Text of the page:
2. Bad things in our life (losses, sorrow s, frustrations, disappointments) are“Guardrails” that force us to look to God for help rather than careen off some sort of “cliff” in our lives. Pain in your life has a lesson to teach. And the lesson is a mercy, rescuing you from future disaster. Be grateful for the bad things, turn to God for help, and learn their lessons well.
  3. Lasting change is not made through human effort. It is made through calling sin “sin”, repenting with godly sorrow, and asking the Holy Spirit to help you live in a way that is pleasing to God. B y trusting in our own strength to reform our lives, we actually block the changing power of the Holy Spirit’s forgiveness and transformation.

Since the November JCF Retreat, I have placed several “guardrails” of my own into my daily life to protect me from drifting away from God again. In my case, I am consistently tempted to let God become low priority, valuing fun activities and sleep over my relationship with God. In order to prevent the blessings of entertainment and friends from becoming idols in my life, I must actively make my relationship with God the priority, by setting aside time with God. Another Christian from my prefecture and I now meet on skype for an hour each week to discuss our (spiritual) goals for the week and pray together. With my new accountability partner’s encouragement, I am attempting to have a focused quiet time with God each morning before work and a short prayer time before bed each night.

In all my spiritual disciplines, it is important to remember that the action is a logical response to the existence of a loving, personal God. If I forget this fact, the discipline may become an empty ritual. We read the Bible because we believe it is God’s living word. We pray because we believe God hears and responds. We love because He first loved us.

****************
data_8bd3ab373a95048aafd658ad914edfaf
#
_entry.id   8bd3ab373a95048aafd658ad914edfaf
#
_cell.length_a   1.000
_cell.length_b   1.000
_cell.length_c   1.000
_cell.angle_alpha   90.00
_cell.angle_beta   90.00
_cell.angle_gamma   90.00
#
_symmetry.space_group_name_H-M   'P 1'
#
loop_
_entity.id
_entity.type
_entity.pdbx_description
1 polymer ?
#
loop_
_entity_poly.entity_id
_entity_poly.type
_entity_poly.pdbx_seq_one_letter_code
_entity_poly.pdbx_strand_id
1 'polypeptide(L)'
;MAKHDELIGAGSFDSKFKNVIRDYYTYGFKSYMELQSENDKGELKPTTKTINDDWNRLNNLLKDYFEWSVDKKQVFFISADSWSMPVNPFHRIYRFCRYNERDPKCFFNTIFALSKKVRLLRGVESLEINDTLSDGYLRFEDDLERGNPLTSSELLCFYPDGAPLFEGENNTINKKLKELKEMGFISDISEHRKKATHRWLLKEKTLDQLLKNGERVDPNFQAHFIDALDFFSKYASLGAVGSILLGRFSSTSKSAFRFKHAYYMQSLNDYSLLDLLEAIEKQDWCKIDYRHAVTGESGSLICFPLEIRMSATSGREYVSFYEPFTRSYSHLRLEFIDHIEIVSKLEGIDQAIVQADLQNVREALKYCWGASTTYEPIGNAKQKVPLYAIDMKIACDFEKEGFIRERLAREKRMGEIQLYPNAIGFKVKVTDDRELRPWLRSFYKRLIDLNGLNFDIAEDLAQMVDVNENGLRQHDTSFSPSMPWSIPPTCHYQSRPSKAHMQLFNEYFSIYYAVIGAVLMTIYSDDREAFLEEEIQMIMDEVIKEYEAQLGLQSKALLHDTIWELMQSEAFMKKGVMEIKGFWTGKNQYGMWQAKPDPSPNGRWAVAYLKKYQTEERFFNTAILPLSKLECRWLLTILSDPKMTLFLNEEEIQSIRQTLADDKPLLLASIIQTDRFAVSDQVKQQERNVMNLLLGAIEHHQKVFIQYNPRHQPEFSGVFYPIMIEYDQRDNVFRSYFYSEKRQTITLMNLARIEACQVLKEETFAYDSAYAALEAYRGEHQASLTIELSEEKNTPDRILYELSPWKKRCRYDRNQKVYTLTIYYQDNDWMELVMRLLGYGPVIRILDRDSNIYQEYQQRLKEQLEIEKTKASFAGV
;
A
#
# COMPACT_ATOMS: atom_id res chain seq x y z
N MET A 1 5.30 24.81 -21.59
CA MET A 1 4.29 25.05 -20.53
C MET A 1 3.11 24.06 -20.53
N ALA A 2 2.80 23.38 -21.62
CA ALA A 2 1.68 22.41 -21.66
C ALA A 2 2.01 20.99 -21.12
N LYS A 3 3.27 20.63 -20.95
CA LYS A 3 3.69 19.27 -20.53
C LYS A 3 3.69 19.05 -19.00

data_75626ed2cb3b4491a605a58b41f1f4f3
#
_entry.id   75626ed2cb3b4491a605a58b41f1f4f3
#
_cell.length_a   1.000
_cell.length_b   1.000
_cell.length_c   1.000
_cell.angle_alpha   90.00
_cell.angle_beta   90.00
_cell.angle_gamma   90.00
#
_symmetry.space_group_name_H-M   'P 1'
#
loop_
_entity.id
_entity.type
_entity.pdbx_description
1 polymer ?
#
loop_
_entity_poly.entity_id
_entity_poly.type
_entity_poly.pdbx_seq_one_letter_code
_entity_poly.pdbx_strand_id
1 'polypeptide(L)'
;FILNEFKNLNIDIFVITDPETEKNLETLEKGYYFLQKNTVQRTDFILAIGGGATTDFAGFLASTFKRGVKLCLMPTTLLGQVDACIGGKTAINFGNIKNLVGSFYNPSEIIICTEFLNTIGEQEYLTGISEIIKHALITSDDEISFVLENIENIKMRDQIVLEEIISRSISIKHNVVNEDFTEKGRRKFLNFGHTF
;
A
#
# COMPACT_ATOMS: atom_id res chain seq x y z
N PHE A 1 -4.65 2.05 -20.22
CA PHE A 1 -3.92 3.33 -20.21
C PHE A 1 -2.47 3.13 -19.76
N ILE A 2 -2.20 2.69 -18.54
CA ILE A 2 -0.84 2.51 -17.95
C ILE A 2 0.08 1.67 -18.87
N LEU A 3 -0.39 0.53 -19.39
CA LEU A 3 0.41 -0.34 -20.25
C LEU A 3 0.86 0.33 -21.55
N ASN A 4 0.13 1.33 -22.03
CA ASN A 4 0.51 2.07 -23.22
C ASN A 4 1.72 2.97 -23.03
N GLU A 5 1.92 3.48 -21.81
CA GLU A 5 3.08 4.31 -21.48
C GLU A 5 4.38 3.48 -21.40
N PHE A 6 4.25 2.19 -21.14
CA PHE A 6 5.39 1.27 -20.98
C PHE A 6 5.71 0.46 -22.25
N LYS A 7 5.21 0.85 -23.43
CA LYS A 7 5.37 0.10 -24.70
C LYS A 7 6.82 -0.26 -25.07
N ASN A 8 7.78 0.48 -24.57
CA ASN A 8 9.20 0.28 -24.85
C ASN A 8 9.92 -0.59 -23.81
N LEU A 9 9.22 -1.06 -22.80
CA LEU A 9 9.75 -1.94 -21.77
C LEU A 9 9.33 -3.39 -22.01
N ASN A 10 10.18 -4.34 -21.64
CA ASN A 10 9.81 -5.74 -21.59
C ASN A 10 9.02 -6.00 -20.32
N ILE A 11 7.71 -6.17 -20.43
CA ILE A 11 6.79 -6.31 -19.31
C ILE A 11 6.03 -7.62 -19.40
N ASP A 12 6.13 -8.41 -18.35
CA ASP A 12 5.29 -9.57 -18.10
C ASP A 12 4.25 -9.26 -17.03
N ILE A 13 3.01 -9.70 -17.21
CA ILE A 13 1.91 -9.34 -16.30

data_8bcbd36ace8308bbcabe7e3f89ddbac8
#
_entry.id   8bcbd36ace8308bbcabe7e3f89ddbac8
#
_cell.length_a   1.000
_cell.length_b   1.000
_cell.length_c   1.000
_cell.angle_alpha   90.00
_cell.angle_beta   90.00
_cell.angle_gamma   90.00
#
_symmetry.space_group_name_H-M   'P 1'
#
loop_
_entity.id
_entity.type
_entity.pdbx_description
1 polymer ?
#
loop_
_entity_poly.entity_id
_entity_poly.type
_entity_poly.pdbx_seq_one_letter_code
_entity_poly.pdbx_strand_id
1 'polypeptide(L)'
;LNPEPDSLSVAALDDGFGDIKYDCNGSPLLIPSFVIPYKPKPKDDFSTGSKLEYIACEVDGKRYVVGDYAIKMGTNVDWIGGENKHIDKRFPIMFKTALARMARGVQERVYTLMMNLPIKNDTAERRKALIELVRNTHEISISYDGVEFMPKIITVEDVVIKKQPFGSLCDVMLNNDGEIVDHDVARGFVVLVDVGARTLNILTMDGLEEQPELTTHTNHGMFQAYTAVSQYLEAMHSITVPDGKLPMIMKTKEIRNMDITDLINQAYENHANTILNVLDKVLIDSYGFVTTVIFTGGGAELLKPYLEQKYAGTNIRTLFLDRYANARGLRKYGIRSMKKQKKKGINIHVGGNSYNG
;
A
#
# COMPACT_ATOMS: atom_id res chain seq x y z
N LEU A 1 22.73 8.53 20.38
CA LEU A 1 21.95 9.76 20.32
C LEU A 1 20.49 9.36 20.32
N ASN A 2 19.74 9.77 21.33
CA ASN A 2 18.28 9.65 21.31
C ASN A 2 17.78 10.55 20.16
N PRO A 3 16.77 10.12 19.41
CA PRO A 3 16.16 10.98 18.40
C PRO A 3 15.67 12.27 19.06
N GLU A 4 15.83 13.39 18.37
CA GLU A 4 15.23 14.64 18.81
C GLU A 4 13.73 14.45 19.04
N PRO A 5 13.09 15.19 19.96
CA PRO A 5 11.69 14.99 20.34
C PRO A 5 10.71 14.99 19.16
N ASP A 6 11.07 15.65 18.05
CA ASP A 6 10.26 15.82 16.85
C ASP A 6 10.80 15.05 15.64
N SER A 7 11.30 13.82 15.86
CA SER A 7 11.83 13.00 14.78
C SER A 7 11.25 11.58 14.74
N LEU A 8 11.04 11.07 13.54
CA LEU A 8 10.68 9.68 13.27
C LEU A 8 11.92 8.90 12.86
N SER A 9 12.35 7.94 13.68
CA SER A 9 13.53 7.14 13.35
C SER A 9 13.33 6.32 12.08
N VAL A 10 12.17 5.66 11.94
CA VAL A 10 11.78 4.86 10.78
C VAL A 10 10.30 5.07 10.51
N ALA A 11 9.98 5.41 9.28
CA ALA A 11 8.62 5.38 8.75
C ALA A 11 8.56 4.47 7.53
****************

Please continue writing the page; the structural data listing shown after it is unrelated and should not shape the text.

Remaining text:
~ Michelle Noyes




  1. Michelle,

    Thanks so much for sharing! I’m a college student completing part of my student teaching in Japan and am currently in the middle of the application process for JET. Throughout my time in college, it’s been a nearly constant battle just like you outlined; in Japan, it’s been much the same, but I’ve found it even more difficult here, since I don’t have a Christian friend-base here to spur me on in the very present way that the girls in my dorm did.

    May God grant you the energy and discipline and joy to continue to draw ever closer to Him!
    God bless!

    • Michelle Noyes says:

      Hey there Jess!

      Sorry for my slow reply. I actually didnt know there was a comment till about a week ago!!

      Id love to talk with you further about being a Christian in Japan. Did you decide to go with JET? Where will you be stationed? Feel free to find me on Facebook (Michellenoyes89) or email me.

      God bless!


  2. I cannot find any Christian friends in Japan 🙁 I only have a few friends who are non-Christian who are Japanese. I tried several times to talk to Christian foreigners in Japan but they won`t give me the time of day. The local Japanese church nearby does not provide English or welcome foreigners either. Your blessed to have a group of Christian friends and activity retreat like that.

Speak Your Mind